What are your bar leaders thinking? View our
archives of President's
Note: Lawyers Concerned for Lawyers has
an office at 450 N. Syndicate #117, St Paul MN 55104; it can
be reached by telephone at (651) 646-5590.
My uncle Arthur was the only
lawyer among my relatives. I remember him as tall, handsome and
dashing -- he was one of the last horse cavalry officers during
World War II. He was quick-witted and commanded an immense vocabulary.
I have yet to meet a smarter lawyer. Unfortunately, for most
of his adult life, Art was disabled by manic-depressive illness.
Originally from Minnesota, Art taught law in the East for several
years before returning to Minneapolis. While otherwise unemployed,
he agreed to help a friend, whose property was being condemned.
One day they discussed the case over martinis in downtown Minneapolis,
after which Art was unable to locate the lot in which he had
parked his car. Finding himself near a police station, he asked
for help in locating his car. To his surprise, the police were
uninterested in his problem. When he protested and refused to
leave the station, he was charged with disobeying a police order
and held for a court appearance.
The presiding judge happened to be a law school classmate, who
suggested deferring the case. Art insisted on a plea in abatement
of the charge. He asserted that he was a foreign lawyer within
the jurisdiction to defend the civil liberties of a citizen,
and therefore immune from arrest. The authority for this proposition
was an act of the British Parliament, incorporated in the common
law of Minnesota when it became a state. The law was enacted
to protect London barristers from harassment when defending unpopular
causes in remote districts; Art asserted that it applied equally
to his situation. He hadn't the citation at hand, but he had
learned of the law in Maynard Pirsig's class and was sure he
would confirm it. The judge retired to chambers to call Professor
Pirsig, who said he recalled the law, and while he wasn't sure
it still applied, he was of the view that if it weren't the law
it ought to be.
LAWYER ASSISTANCE PROGRAM
Many lawyers suffer from mental and emotional illnesses, and
from alcohol and chemical dependencies. Studies show that lawyers
have the highest incidence of depression of any occupation. As
many as one-fourth of surveyed lawyers exhibit symptoms of clinical
depression, more than twice the incidence in the general population.
The ABA has estimated that nearly one-fifth of all U.S. lawyers
suffer from alcohol or substance abuse, more than three times
the incidence in the general population.
The effects of these illnesses are not limited to the impaired
lawyers. Families, friends and associates share the pain, and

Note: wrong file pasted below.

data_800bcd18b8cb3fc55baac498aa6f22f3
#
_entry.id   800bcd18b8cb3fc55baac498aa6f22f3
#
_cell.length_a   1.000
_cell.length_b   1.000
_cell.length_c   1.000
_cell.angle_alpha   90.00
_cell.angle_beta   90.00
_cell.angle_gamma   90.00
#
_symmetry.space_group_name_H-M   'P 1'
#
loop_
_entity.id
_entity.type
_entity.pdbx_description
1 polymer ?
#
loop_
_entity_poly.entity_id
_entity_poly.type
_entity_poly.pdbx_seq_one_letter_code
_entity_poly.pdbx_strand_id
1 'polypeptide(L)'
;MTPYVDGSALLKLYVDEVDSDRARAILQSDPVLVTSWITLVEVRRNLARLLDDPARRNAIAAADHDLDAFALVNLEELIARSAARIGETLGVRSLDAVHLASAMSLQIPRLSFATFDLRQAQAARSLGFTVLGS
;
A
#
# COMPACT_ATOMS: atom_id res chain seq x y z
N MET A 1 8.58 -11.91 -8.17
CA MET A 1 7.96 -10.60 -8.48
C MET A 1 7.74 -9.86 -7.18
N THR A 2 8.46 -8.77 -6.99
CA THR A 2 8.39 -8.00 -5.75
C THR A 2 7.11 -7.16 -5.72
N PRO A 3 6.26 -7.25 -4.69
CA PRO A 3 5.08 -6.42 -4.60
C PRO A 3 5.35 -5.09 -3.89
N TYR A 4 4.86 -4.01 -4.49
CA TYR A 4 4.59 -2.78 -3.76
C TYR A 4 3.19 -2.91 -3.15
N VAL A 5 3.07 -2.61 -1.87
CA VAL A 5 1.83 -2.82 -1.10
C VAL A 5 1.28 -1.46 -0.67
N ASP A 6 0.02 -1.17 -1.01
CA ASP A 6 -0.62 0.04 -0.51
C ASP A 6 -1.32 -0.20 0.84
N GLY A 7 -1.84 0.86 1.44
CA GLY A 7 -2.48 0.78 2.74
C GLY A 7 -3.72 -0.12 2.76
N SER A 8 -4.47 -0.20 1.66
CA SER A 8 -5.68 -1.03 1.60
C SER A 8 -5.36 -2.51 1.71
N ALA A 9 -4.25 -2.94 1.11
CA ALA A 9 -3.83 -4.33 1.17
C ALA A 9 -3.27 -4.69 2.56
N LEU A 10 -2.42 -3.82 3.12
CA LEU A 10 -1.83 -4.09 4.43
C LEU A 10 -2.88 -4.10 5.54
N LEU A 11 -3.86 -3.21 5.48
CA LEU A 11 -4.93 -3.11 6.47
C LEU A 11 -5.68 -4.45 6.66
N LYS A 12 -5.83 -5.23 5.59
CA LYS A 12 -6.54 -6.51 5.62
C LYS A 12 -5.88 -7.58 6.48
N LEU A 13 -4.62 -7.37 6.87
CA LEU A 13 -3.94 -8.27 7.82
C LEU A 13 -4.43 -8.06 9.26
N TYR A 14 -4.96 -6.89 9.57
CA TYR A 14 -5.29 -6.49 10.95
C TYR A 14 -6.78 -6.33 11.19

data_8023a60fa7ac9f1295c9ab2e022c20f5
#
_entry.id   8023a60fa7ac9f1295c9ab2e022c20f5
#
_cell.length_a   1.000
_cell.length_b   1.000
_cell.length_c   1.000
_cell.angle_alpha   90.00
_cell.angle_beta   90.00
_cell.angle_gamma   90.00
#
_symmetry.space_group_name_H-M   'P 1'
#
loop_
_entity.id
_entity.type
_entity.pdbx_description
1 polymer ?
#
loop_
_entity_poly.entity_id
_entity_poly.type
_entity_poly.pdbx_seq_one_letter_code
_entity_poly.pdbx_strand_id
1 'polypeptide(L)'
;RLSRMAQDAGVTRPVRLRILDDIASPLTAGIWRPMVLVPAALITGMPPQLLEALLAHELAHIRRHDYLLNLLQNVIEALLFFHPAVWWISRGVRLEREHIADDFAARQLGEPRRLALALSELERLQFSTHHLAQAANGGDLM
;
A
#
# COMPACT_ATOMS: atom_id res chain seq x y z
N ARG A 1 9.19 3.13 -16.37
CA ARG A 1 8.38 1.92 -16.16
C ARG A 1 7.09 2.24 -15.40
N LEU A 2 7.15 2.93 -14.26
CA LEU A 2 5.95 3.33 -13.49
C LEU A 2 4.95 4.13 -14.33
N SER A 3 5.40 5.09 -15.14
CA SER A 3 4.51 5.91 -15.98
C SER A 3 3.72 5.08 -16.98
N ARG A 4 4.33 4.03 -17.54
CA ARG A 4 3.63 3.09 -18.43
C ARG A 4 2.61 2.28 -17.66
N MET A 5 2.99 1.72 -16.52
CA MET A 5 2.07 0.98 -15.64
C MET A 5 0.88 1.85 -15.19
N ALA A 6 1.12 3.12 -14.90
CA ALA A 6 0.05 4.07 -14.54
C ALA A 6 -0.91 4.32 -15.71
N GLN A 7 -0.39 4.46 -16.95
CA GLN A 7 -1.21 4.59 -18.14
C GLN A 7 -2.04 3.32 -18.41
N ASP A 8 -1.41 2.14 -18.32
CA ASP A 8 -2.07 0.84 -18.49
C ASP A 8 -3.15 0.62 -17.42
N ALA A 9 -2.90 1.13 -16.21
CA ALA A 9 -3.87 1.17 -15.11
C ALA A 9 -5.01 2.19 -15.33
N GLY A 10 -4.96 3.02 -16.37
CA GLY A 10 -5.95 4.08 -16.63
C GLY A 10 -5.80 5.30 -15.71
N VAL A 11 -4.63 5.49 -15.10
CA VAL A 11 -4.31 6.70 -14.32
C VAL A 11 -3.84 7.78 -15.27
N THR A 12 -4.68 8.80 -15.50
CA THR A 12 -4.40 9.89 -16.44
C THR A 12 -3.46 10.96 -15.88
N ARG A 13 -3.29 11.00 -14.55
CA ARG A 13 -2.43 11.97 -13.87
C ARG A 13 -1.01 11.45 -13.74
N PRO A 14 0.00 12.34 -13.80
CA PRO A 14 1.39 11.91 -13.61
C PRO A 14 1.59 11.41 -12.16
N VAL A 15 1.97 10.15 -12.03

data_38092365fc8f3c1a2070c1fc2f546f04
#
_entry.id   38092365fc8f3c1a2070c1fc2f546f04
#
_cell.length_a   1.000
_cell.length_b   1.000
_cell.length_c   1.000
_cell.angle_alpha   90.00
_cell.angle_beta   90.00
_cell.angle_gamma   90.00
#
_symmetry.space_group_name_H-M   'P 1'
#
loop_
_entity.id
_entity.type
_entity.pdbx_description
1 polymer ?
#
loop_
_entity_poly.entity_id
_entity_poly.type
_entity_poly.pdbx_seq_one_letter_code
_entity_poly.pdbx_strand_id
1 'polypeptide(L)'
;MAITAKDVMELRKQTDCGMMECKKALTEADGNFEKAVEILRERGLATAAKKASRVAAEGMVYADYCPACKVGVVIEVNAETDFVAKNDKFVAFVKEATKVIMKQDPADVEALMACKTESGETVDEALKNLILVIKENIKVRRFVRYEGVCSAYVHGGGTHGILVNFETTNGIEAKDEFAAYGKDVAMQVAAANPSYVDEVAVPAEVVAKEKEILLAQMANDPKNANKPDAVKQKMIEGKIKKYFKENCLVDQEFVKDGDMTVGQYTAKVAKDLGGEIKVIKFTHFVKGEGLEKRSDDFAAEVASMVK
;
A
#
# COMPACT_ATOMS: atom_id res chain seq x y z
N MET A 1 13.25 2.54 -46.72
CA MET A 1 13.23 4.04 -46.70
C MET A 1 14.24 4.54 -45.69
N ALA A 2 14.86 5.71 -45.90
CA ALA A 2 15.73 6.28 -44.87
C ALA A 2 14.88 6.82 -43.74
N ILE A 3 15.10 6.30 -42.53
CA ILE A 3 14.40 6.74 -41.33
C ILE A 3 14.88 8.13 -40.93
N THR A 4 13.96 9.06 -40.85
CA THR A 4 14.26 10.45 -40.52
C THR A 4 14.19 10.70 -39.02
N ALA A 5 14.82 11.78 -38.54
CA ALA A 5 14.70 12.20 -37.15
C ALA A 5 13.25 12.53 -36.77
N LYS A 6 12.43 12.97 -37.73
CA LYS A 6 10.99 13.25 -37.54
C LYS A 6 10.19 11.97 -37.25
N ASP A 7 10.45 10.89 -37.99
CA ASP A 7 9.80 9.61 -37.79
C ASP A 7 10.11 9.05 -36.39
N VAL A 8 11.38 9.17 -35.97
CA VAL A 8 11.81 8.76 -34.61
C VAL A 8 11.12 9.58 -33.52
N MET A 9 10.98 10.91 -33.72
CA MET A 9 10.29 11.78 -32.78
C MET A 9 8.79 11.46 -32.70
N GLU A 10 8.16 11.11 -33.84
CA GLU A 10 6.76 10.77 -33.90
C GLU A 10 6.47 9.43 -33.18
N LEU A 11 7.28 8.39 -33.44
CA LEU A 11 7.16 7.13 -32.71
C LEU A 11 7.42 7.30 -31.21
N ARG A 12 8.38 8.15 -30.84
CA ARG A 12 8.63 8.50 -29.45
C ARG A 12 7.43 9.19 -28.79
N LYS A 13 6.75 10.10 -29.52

clients and the public are often harmed. There are estimates
that chemical or mental impairment is a factor in more than one-half
of all attorney discipline cases.
These afflictions, by their nature, often need intervention and
support from others. For many years, a dedicated group of attorneys,
organized as Lawyers Concerned for Lawyers (LCL), have offered
confidential assistance to alcoholic and chemically dependent
lawyers, judges and law students, and their families. Founded
in 1976 by a group of recovering lawyers, LCL now has 400 members
and has assisted in the recovery process of more than 500 lawyers.
The sometimes-tragic consequences of depression were illustrated
recently in Minnesota, when two lawyers committed suicide in
the aftermath of discipline for ethical violations. Ed Cleary,
director of the Office of Lawyers Professional Responsibility,
Justice Paul Anderson, and others urged an examination of emotional
illness in the profession. The MSBA's Life and the Law Committee
established a Depression Task Force, composed of lawyers, judges,
and mental health professionals and chaired by lawyer Jill Clark.
The task force recommended establishment of a lawyer assistance
program (LAP) for mental health issues. LCL, led by lawyers Gerald
Freeman and George Widseth, proposed expansion of LCL's organization
and program to encompass such lawyer assistance. Earlier this
year, the Minnesota Supreme Court granted the petition of the
MSBA and LCL to establish an LAP, funded by lawyer registration
fees ($7.00 per lawyer annually). To protect the confidentiality
of disclosures by lawyers seeking assistance, the Court also
amended the Rules of Professional Conduct to exempt such communications
from the requirements for reporting attorney misconduct.
The LAP will continue to offer intervention and support through
volunteers for alcoholism and chemical dependency. It will also
offer intervention, support, and referrals to mental health professionals
for depression and other mental illnesses. It will offer education
on mental illness and chemical dependency to the legal community.
LCL has operated with minimal staffing and a modest budget. Most
of its funds have come from contributions. Support from lawyer
registration fees will provide added funds, but the staffing
and budget will remain modest. LCL will continue to need volunteers
and contributions. It is an organization and a program worthy
of support. They save careers, families and lives.
Kent A. Gernander is president
of the MSBA. A general practice and trial lawyer in the Winona
firm of Streater & Murphy, P.A., he is a graduate of Harvard
College and of the University of Minnesota Law School.